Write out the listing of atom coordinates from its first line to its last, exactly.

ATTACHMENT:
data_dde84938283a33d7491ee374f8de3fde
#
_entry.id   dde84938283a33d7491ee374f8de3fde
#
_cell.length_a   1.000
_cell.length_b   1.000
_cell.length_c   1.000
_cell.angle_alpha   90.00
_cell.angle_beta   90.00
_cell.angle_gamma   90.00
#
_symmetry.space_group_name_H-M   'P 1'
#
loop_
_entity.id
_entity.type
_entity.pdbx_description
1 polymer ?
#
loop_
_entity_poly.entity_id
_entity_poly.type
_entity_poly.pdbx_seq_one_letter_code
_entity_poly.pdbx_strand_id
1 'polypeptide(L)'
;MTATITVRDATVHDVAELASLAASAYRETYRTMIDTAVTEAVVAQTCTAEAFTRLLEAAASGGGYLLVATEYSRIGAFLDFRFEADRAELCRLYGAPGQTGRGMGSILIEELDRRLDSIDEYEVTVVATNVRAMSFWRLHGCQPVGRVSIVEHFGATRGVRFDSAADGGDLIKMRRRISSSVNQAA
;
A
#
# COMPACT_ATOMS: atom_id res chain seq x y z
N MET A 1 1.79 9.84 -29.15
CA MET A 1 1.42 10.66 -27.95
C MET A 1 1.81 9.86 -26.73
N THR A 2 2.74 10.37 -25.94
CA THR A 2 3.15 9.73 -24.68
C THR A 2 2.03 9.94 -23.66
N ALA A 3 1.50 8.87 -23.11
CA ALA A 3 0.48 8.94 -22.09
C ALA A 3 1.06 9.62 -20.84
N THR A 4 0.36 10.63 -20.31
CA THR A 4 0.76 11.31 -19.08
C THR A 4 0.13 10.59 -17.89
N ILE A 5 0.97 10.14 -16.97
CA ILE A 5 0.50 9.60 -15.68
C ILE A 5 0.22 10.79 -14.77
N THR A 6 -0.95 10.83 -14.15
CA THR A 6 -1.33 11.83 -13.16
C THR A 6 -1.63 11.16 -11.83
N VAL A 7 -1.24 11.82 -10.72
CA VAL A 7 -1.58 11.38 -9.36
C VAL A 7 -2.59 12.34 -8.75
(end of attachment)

data_dde84938283a33d7491ee374f8de3fde
#
_entry.id   dde84938283a33d7491ee374f8de3fde
#
_cell.length_a   1.000
_cell.length_b   1.000
_cell.length_c   1.000
_cell.angle_alpha   90.00
_cell.angle_beta   90.00
_cell.angle_gamma   90.00
#
_symmetry.space_group_name_H-M   'P 1'
#
loop_
_entity.id
_entity.type
_entity.pdbx_description
1 polymer ?
#
loop_
_entity_poly.entity_id
_entity_poly.type
_entity_poly.pdbx_seq_one_letter_code
_entity_poly.pdbx_strand_id
1 'polypeptide(L)'
;MTATITVRDATVHDVAELASLAASAYRETYRTMIDTAVTEAVVAQTCTAEAFTRLLEAAASGGGYLLVATEYSRIGAFLDFRFEADRAELCRLYGAPGQTGRGMGSILIEELDRRLDSIDEYEVTVVATNVRAMSFWRLHGCQPVGRVSIVEHFGATRGVRFDSAADGGDLIKMRRRISSSVNQAA
;
A
#
# COMPACT_ATOMS: atom_id res chain seq x y z
N MET A 1 1.79 9.84 -29.15
CA MET A 1 1.42 10.66 -27.95
C MET A 1 1.81 9.86 -26.73
N THR A 2 2.74 10.37 -25.94
CA THR A 2 3.15 9.73 -24.68
C THR A 2 2.03 9.94 -23.66
N ALA A 3 1.50 8.87 -23.11
CA ALA A 3 0.48 8.94 -22.09
C ALA A 3 1.06 9.62 -20.84
N THR A 4 0.36 10.63 -20.31
CA THR A 4 0.76 11.31 -19.08
C THR A 4 0.13 10.59 -17.89
N ILE A 5 0.97 10.14 -16.97
CA ILE A 5 0.50 9.60 -15.68
C ILE A 5 0.22 10.79 -14.77
N THR A 6 -0.95 10.83 -14.15
CA THR A 6 -1.33 11.83 -13.16
C THR A 6 -1.63 11.16 -11.83
N VAL A 7 -1.24 11.82 -10.72
CA VAL A 7 -1.58 11.38 -9.36
C VAL A 7 -2.59 12.34 -8.75